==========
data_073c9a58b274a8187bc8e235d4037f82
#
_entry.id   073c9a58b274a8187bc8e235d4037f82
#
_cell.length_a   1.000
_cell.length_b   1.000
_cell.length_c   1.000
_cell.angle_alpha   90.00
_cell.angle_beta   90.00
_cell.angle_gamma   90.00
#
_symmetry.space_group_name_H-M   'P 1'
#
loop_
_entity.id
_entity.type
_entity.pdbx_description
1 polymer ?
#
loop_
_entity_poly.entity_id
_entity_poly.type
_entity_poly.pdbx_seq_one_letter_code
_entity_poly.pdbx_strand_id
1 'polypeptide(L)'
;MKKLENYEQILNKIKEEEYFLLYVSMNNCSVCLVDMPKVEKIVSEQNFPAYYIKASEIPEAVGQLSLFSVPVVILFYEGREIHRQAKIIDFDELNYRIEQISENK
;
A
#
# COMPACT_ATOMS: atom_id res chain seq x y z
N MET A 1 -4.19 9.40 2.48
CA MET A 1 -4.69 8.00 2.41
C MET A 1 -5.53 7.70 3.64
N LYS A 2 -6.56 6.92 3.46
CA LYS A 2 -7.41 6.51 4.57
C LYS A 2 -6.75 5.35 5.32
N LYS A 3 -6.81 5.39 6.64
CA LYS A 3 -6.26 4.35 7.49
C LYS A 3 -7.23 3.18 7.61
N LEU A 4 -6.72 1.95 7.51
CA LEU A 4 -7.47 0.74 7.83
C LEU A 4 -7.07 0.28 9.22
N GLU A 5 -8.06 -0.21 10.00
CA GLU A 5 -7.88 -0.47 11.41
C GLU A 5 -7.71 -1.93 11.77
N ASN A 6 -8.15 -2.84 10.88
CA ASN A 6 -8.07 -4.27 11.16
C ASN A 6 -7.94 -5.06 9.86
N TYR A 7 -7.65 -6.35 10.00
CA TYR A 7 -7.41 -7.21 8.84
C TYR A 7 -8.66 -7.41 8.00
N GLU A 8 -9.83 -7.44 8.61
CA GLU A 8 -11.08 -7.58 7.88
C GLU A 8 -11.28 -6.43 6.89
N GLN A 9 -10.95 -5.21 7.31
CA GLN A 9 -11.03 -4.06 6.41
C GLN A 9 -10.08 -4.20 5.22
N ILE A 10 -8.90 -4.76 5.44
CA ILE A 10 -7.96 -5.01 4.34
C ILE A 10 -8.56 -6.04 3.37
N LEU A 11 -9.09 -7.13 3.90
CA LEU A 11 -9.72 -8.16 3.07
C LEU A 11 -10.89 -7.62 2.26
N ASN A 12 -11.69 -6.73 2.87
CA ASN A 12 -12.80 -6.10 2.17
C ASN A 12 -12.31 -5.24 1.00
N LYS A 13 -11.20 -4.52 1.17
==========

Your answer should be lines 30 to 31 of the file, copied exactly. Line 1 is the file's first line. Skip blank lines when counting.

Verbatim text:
# COMPACT_ATOMS: atom_id res chain seq x y z
N MET A 1 -4.19 9.40 2.48